Encryption (inc external SD card) + phone lock with a 16 character password is sufficient for me for that instance.


  • Grade A Premium Asshole

    Seriously? You enter a 16 character password whenever you want to use your phone??



  • Yes.

    Well there's a timeout between the screen going off (confiurable up to 30 minutes) and being required to re-enter the password, But if it's not been used for a while, yes, I have to enter a password.

    Takes about 3-4 seconds, which - from observation - appears to be less time than it takes my less tech-savy peers to enter their pretty patterns:



  • I warned someone off setting up their iphone to wipe if somebody failed the password 10 times.

    They eventually agreed, after I pointed out to them, that if they're drunk (not impossible), and their friends were drunk (also not impossible), and didn't know it was set up to wipe after 10 failed attempts (still not impossible), only one person needs to pick it up when the owner isn't paying attention and patiently try to crack the password.

    Didn't learn the hard way = win, IMO.


  • Grade A Premium Asshole

    You mean the patterns that you can usually guess by the smudges on the screen? Yeah, that has always been psuedo-security to me. Especially so for females as their makeup foundation leaves a nice film on the screen. (Now I have been labeled an MRA...)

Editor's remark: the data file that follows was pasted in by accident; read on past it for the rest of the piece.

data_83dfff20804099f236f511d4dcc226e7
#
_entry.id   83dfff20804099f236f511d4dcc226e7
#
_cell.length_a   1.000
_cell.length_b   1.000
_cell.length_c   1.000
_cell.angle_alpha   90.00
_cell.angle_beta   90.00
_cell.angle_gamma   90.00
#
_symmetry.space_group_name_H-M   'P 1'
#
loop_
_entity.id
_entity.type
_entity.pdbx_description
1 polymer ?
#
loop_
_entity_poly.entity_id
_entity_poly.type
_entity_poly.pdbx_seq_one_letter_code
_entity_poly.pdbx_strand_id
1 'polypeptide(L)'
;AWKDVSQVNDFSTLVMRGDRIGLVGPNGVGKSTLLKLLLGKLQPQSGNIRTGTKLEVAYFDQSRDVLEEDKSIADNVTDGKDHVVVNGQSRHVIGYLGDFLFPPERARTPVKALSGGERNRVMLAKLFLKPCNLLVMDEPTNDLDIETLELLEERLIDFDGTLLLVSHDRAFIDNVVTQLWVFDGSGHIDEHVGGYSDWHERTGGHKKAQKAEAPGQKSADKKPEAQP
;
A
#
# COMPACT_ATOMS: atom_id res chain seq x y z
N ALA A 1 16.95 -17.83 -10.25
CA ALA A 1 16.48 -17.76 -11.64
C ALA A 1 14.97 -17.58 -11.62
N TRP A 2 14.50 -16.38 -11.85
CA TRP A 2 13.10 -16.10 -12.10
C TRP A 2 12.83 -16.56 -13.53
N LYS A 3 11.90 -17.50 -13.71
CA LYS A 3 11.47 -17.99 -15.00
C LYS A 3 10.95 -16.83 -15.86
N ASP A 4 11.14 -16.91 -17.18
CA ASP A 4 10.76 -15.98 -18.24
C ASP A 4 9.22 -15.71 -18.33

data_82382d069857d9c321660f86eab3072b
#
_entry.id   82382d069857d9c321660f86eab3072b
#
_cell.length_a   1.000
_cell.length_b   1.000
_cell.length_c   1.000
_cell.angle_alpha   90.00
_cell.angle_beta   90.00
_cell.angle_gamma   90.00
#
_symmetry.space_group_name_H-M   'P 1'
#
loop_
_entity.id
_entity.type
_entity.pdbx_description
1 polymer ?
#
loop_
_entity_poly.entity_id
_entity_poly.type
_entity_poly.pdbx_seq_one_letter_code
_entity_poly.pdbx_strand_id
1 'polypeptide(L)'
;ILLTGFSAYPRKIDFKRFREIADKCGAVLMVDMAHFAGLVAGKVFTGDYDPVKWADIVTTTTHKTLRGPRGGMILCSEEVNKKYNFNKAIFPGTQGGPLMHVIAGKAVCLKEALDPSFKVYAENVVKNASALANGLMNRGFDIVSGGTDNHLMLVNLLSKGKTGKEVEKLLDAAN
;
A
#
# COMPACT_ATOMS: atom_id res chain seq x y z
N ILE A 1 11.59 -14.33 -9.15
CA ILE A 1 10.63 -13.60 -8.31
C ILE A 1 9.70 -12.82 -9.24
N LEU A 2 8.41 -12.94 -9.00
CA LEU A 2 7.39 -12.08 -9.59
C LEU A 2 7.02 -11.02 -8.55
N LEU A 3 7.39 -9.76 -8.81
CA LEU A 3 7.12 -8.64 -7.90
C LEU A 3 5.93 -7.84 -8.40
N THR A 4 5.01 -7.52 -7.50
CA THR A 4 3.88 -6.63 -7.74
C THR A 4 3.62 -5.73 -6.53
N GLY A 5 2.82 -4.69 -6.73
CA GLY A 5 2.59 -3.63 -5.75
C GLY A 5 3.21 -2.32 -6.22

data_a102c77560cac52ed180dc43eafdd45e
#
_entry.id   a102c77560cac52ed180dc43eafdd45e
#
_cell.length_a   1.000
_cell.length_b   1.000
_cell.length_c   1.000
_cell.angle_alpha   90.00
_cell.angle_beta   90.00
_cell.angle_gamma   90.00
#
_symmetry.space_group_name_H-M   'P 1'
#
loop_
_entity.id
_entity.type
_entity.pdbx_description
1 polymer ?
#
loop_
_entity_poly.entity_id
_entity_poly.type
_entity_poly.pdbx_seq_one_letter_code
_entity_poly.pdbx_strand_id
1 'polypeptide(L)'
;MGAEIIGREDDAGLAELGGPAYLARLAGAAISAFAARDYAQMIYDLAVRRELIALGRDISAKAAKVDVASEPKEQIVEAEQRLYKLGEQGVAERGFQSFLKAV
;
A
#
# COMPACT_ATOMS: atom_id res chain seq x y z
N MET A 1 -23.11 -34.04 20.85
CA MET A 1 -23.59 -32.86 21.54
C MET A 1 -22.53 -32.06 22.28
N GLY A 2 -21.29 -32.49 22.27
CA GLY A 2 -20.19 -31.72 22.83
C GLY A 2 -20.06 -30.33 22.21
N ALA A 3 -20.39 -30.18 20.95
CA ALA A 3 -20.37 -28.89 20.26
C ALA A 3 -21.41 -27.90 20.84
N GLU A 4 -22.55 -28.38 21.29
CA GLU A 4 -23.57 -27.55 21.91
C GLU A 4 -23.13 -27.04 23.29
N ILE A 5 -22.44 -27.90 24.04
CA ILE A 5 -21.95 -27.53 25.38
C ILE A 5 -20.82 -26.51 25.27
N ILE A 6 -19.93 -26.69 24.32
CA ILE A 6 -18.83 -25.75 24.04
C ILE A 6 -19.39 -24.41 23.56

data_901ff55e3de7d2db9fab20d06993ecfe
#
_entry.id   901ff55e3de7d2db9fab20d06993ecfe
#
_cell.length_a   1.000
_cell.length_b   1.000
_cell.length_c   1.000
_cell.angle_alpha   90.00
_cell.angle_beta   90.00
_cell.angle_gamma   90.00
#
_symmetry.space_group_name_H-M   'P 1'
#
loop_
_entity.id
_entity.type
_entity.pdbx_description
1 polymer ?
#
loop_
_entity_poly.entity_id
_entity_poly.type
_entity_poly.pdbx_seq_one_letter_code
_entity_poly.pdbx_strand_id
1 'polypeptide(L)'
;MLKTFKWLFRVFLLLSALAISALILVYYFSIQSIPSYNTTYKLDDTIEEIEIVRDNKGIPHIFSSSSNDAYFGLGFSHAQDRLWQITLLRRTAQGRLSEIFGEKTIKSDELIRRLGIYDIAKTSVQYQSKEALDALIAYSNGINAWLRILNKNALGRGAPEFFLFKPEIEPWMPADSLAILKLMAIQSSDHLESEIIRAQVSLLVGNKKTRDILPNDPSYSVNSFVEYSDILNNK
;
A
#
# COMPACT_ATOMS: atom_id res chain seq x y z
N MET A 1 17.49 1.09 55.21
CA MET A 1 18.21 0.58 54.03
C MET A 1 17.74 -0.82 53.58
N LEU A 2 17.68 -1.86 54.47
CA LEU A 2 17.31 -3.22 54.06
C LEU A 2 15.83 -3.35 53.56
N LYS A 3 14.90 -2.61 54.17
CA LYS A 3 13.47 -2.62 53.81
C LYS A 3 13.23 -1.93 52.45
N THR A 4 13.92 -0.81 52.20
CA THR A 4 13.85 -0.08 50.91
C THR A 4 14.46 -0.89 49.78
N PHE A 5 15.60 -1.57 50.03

I tend to rely on the fingerprint swipe on my S5, with a backup password that is 12 semi-random characters. I never have to enter the password though, unless I am drunk and cannot even swipe in a straight line.



  • @Intercourse said:

    You mean the patterns that you can usually guess by the smudges on the screen?

    I did say less tech-savvy.

    @Intercourse said:

    I tend to rely on the fingerprint swipe on my S5

    Relevant. Don't use fingerprints as surrogate passwords. Surrogate usernames at best.


  • Grade A Premium Asshole

    @PJH said:

    Relevant. Don't use fingerprints as surrogate passwords. Surrogate usernames at best.

    Honestly, that does not concern me that much. If I were going up against hardcore hackers, then I would. But there is a concept such as "good enough security". Some people take security to the extreme. I just like to remember the old parable about the bear and the campers.

    Two guys are camping when they hear something outside their tent. They look out and see a bear nosing through their food. One of the guys starts to put on his running shoes when his fellow camper says, "You can't outrun a bear!" He replies, "I don't have to outrun the bear. I just have to outrun you."